Spending Bill: Trump Banned from Building Border Wall with Prototypes He Toured in San Diego
The omnibus spending bill passed by the Republican-controlled House and Senate specifically bans President Trump’s Department of Homeland Security (DHS) from building new border walls and fencing with the prototype designs the president most recently visited.
This month, Trump toured border wall prototypes that his administration is looking to use to seal the U.S.-Mexico southern border.
While visiting the border wall prototypes in San Diego, California, Trump criticized the current fencing barriers on the border, noting that they are easily cut through by human smugglers and illegal aliens.
“You have hundreds of holes cut in, and patched,” Trump said, referring to the current fencing on the southern border.
The omnibus spending bill bans Trump from using any of the new border wall designs his administration has commissioned, instead only allowing for previously-used fencing barriers to be constructed.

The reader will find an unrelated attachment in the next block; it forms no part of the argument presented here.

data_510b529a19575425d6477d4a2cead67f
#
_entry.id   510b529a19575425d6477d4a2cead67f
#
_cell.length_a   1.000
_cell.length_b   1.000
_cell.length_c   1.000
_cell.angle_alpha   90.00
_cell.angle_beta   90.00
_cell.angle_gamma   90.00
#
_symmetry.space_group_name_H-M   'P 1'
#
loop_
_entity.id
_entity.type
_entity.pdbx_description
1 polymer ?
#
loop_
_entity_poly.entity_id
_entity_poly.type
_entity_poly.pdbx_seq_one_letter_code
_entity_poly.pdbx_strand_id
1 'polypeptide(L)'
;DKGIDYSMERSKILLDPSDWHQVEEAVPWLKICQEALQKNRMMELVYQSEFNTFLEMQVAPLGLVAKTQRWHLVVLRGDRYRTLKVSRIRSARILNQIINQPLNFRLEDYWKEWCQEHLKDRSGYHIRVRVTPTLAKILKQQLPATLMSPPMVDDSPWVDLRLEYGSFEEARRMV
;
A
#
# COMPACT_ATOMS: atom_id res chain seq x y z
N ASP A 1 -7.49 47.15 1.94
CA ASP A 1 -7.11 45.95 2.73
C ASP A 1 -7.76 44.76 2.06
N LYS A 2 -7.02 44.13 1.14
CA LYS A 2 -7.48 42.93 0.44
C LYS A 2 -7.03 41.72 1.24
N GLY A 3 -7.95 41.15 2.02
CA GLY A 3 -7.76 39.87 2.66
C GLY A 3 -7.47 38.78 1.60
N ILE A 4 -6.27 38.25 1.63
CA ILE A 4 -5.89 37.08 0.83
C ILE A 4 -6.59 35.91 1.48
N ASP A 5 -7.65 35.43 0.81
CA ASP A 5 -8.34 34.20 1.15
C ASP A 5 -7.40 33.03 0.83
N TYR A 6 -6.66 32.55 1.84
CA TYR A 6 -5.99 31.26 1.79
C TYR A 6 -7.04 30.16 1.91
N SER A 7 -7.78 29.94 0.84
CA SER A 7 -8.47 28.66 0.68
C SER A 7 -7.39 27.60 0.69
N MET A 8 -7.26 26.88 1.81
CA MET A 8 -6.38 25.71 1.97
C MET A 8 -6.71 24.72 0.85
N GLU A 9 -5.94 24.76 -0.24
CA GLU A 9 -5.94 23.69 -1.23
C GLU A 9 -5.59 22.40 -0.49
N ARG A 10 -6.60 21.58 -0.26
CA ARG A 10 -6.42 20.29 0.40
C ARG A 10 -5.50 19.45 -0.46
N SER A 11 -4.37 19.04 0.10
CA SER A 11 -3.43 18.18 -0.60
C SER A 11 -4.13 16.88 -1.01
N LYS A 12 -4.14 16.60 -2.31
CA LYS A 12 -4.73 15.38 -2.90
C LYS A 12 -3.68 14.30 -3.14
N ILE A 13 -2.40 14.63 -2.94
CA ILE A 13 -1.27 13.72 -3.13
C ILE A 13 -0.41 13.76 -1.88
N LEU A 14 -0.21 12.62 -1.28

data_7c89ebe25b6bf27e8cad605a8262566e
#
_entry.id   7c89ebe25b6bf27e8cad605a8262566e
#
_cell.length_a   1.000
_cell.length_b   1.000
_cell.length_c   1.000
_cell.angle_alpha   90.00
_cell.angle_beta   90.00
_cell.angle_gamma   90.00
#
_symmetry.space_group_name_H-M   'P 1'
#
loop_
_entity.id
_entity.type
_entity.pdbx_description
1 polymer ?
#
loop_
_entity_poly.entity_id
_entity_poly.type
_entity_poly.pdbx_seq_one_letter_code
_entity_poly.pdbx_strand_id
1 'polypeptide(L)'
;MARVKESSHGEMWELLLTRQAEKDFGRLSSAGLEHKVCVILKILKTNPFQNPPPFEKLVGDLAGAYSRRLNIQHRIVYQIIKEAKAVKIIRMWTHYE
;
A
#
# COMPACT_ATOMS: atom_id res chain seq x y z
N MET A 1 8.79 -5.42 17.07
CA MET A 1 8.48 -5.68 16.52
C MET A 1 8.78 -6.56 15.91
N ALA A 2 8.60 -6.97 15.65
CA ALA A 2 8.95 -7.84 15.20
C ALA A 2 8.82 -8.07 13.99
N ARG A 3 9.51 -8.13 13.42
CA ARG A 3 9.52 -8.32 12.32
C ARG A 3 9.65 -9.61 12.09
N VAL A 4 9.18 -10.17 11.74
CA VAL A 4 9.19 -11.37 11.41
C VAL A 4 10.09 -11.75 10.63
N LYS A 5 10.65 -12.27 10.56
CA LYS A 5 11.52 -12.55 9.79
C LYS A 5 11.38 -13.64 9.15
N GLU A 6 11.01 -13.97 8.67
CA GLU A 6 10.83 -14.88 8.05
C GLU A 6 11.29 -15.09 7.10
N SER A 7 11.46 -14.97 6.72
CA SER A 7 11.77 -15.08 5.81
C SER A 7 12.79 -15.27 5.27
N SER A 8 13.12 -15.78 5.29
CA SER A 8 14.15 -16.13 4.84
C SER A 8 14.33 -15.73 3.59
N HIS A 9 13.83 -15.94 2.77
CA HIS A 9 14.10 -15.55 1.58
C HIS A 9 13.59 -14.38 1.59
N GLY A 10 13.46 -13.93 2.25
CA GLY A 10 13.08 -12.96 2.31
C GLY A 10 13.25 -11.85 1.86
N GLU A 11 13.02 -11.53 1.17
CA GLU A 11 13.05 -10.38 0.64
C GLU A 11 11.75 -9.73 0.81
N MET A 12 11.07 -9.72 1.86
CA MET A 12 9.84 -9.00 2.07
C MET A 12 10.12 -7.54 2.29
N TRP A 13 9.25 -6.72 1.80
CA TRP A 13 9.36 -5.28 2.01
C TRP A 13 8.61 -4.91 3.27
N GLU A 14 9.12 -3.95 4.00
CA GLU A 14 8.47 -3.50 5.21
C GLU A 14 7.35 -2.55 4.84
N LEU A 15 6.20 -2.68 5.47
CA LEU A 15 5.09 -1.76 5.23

The spending bill includes allowing existing fencing to be used for:
- 14 miles on the southwest border in the San Diego Sector.
- 25 miles along the southwest border in the Rio Grande Valley Sector.
- Primary pedestrian fencing in Rio Grande Valley Sector.
- Primary pedestrian fencing along the southwest border.
In total, only 33 miles of the southern border will see new, previously-used fencing added, while nearly 50 miles of old fencing will be replaced with new fencing, and 14 miles of current border fencing will get a face-lift.
Budget Director Mick Mulvaney praised the budget deal as a “really, really good immigration package,” despite the spending bill not including any of Trump’s pro-American immigration principles.
Trump has signed the omnibus spending bill despite opposition from conservatives and his base of supporters.
Pro-American immigration reformers have called the omnibus spending bill a “betrayal” to American workers, as it does not authorize construction of a border wall, but does increase the number of foreign workers that will be imported to take blue-collar U.S. jobs every year.
Trump’s populist immigration agenda — wherein he has called on the Republican-controlled Congress to reduce overall immigration levels to raise the wages of American workers — has largely fallen on deaf ears in the GOP leadership.
Despite immigration being the most important issue to Republican voters in the upcoming 2018 midterm elections, Republican lawmakers have refused to take up the issue, as Trump has. Instead, the Republican leadership is planning to tout their tax reform legislation as their biggest achievement, though half of swing voters say the tax cuts will have “no impact” on their vote in the midterms.